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Distributed Computing: Doing Good By Doing Nothing At All

(from the 6/07 issue of the CompuNerds Nerdsletter - sign up for it here)

by Larry Spinak

What is distributed computing, and why is it so terrific? Basically, you’re running a program in the background that utilizes your computer’s free time (when it’s not otherwise being used) to do something productive, like cure diseases or search for signs of extra-terrestrial life. That, however, is not the entire definition. For the whole story, you’ll need to read on.

There are certain types of scientific problems that are not mathematically complex, but still require vast amounts of computing power to figure out. These problems usually involve doing a massive number of similar calculations over and over with slight variations. These problems are too big to compute on any one computer. Even if you have a supercomputer handy, it would take too long, and you probably wouldn’t want to tie up your supercomputer working on just one thing all the time.

When the internet came along, someone had the bright idea to break up these massive problems into smaller, pc-sized chunks, and feed a little piece of the problem to individual computers. Each computer could churn away at the problem on their own machine, at their own rate, and when they’ve finished computing their little piece, they would send it back to the project’s organizer. The organizer would assemble together all the little completed pieces and come up with the big answers. The more individual computers that were devoted to the problem, the more raw processing power there would be, and the faster problems could be solved. There are millions of computers out there with idle time, waiting to have their power harnessed.

The academic communities have seized on this approach, and now there are a variety of projects from which to choose. They need people to volunteer in order to be successful. Most people do it out of the goodness of their hearts, like giving blood, or because they believe in the worthiness of the project. There are a few commercial organizations that will actually pay you for your spare processing time.

You get involved by going to a project’s website and downloading and installing a small program that runs in the background. It will fetch little chunks of the project to work on when the computer is idle. As it finishes a section, it uploads it and gets another to work on.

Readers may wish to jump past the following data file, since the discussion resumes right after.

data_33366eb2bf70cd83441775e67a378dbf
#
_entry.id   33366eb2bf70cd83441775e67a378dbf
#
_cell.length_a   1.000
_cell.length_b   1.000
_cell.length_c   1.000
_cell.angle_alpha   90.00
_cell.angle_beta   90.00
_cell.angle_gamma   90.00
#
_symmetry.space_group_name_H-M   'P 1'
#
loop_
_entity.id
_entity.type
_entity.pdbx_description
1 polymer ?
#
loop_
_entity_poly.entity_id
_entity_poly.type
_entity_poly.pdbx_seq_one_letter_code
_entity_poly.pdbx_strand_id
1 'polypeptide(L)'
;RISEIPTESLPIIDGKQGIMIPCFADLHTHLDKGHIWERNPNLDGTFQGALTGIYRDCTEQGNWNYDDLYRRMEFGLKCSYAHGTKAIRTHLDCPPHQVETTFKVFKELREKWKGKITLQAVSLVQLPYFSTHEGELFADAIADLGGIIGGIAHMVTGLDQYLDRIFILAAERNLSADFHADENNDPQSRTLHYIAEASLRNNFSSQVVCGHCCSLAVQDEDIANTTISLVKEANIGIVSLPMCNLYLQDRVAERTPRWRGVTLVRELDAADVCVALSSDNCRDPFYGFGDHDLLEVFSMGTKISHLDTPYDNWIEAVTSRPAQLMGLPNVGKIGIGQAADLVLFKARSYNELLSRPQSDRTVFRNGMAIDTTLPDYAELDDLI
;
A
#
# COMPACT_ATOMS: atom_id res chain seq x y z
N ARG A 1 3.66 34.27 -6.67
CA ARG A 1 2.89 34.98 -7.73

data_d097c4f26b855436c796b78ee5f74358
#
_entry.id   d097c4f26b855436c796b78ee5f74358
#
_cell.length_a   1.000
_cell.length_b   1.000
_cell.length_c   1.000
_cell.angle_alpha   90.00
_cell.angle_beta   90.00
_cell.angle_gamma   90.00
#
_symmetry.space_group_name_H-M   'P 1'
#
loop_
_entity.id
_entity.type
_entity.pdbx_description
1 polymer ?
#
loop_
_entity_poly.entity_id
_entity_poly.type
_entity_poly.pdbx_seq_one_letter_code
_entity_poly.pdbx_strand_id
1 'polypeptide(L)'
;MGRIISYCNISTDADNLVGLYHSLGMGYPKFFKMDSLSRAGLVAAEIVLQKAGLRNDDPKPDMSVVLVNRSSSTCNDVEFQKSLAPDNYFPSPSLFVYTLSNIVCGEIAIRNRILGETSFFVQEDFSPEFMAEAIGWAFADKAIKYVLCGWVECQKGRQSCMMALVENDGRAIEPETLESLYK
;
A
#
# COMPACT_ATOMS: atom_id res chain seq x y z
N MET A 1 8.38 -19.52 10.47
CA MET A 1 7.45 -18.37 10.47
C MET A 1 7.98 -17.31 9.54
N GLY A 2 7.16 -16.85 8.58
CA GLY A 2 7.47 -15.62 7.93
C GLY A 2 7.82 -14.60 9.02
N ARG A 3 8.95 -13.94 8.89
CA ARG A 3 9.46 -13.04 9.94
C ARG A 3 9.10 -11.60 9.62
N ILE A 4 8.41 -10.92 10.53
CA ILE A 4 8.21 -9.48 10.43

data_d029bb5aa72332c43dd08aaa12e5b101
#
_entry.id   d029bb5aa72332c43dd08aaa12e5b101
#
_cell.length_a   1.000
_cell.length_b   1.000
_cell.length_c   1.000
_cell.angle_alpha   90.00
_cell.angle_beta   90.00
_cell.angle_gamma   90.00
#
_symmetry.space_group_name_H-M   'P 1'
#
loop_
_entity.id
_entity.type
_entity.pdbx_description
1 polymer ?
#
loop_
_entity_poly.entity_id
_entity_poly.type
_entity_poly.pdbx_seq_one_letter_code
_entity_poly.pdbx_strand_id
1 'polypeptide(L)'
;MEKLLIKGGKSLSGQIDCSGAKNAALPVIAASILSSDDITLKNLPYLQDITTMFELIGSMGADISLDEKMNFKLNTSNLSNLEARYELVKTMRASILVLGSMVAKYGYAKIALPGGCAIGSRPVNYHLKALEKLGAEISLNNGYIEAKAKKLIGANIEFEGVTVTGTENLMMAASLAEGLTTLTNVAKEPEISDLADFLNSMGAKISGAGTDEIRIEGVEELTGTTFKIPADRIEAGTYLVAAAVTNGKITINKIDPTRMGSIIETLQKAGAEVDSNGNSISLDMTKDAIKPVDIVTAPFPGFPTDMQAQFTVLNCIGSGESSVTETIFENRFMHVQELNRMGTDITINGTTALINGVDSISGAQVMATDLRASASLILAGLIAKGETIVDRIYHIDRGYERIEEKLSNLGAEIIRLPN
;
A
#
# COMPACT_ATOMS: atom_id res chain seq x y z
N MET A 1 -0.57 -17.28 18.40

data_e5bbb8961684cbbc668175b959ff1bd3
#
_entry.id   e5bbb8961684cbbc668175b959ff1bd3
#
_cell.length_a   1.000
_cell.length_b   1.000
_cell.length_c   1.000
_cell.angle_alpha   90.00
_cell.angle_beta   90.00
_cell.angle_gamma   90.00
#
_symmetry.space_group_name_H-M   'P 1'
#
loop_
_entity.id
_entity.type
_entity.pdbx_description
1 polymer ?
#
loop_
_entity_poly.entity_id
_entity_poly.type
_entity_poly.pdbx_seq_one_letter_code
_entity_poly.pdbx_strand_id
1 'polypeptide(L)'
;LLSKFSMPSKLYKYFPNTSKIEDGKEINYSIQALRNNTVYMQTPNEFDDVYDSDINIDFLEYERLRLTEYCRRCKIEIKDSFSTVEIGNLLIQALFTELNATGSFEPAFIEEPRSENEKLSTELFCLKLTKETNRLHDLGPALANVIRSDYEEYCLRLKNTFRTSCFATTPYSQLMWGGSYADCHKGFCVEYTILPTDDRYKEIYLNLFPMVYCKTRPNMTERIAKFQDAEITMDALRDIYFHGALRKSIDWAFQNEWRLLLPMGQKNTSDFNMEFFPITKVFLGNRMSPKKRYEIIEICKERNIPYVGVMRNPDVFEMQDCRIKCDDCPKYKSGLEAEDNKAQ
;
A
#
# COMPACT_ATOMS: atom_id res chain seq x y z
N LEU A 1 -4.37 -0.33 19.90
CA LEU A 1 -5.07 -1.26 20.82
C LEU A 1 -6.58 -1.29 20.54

You can find a current list of available projects here:
http://en.wikipedia.org/wiki/List_of_distributed_computing_projects

Here’s an overview of some of the most popular projects:

BOINC & SETI@Home:
“BOINC” stands for Berkeley Open Infrastructure for Network Computing and is a popular platform from which to run a whole bunch of different projects. One of the most famous is SETI@home. SETI is the Search for Extra-Terrestrial Intelligence. With this project, your computer is used to analyze data recorded from radio telescopes around the world to find signals that may indicate the existence of intelligent life in the universe.

Folding@Home:
If you’re looking for something a little closer to home with perhaps more practical value (perhaps not; I’m not judging), you may want to consider this project.

Very briefly, proteins in your body fold into different three-dimensional shapes depending on the type and arrangement of the amino-acids in them. They need to fold into the correct shape to function properly. When they misfold, all kinds of bad things like Alzheimer’s Disease, Cystic Fibrosis, and Mad Cow Disease can occur.

Researching and testing the different variations in a laboratory is difficult, slow and expensive. However, the proteins can be mathematically modeled much more quickly and efficiently. Stanford University sponsors this project with the aim to better understand how protein folding works, and to cure the diseases that result from misfolding.

Climateprediction.net:
Help Oxford University to increase the accuracy of worldwide climate modeling. This may help us understand global warming better, or give us more lead time to prepare for the next Katrina.

If you’re the competitive type, you can join a team and compete with other teams to see who can process the most data. Distributed computing is your opportunity to get involved and contribute your idle-processing time to a good cause, so get out there and pitch in!

 

 

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